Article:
Media Driven Health Care

Look at us!  Read what we have to say!  Media is less about informing than it is about stirring up controversy , especially when it comes to reporting about things medical. Recently, 2 studies have gained attention because they call into question readily available medications widely used for common conditions: Acetaminophen (Tylenol) and niacin.

Don’t rely on news reports to determine if your treatment is appropriate.  The devil is in the details, which typically go unreported or described well after the misleading headline message has sunk in.

A recent report in the New England Journal of Medicine raises concerns about the use of niacin as a tool to reduce heart attack and stroke risk.  The study showed that adding niacin in patients who were already managed to goal with an effective combination of 2 other drugs made by the study’s sponsor was no more effective in preventing death compared to the control group that did not receive niacin.  The headline:  The demise of Niacin!

The reality:  When added to other medications that already are getting good results, niacin may do more harm than good.   The same could be predicted with almost any “piling on” scenario.   Adding even more sugar or spice to flavor food doesn’t predict a better taste beyond a certain measure.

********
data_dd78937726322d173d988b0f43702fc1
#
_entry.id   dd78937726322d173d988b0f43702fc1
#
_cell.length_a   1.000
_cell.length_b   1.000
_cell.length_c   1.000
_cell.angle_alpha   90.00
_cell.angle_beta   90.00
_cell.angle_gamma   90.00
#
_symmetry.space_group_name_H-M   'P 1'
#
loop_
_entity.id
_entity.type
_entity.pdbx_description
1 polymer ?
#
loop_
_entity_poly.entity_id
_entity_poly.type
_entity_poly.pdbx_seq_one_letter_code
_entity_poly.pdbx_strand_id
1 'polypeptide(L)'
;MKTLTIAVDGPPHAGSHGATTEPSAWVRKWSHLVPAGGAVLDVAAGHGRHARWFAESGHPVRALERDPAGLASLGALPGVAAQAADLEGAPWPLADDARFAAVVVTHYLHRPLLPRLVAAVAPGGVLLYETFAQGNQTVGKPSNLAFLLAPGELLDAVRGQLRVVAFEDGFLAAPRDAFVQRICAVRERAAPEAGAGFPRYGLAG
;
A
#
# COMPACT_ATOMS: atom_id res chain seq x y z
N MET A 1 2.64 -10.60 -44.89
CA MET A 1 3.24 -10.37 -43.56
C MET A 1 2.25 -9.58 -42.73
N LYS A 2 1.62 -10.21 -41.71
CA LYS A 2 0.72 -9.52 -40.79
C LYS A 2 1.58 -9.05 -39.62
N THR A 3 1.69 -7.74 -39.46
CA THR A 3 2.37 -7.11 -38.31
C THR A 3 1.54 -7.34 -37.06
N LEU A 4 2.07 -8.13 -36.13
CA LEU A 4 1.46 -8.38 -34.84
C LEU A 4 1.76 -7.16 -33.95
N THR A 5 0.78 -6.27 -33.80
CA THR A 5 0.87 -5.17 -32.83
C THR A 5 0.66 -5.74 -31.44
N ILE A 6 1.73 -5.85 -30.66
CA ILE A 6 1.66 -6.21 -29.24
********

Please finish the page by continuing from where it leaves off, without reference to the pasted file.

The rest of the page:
But many other studies and experience treating individual patients demonstrate niacin’s superior effects in patients with high risk due to specific lipid abnormalities.  And, if you know a few simple “tricks” it can be taken and tolerated.  If care is individualized, it remains an option and a benefit for many patients.

The other drug under attack is acetaminophen for low back pain.  The Lancet published a study showing that patients recovered from low back pain in the same amount of time whether they received acetaminophen or not.  This is no surprise since the only known action of acetaminophen is pain relief, i.e analgesia.  It has never been understood or expected to affect the underlying disease process or speed healing, such as by reducing inflammation (anti-inflammatory.)

It allows one to suffer less while time heals the injury.   Acetaminophen remains a readily available treatment for mild to moderate pain and is safe when used in recommended dosages.  It is safer than anti-inflammatories (e.g. ibuprofen or naproxen) or stronger analgesics (e.g. codeine and other opioids).

So, why are we looking for reasons to decrease its use?  Could it be to discourage self-treatment and drive visits to health care providers and prescriptions for more expensive drugs?  Human beings with biases and self-interest design every study.  Look for such bias when challenging studies are reported.

These readily available inexpensive treatments will never be studied in large expensive clinical trials.  There is no return on such an investment.

If something works for an individual patient, is well tolerated and affordable, it is wise to continue what is working while monitoring for problems of all kinds.

Beware the headlines!  There is more to the story.  Think for yourself and work with your doctor to determine the right treatment for YOU!


Craig A. Backs MD

Personal Medicine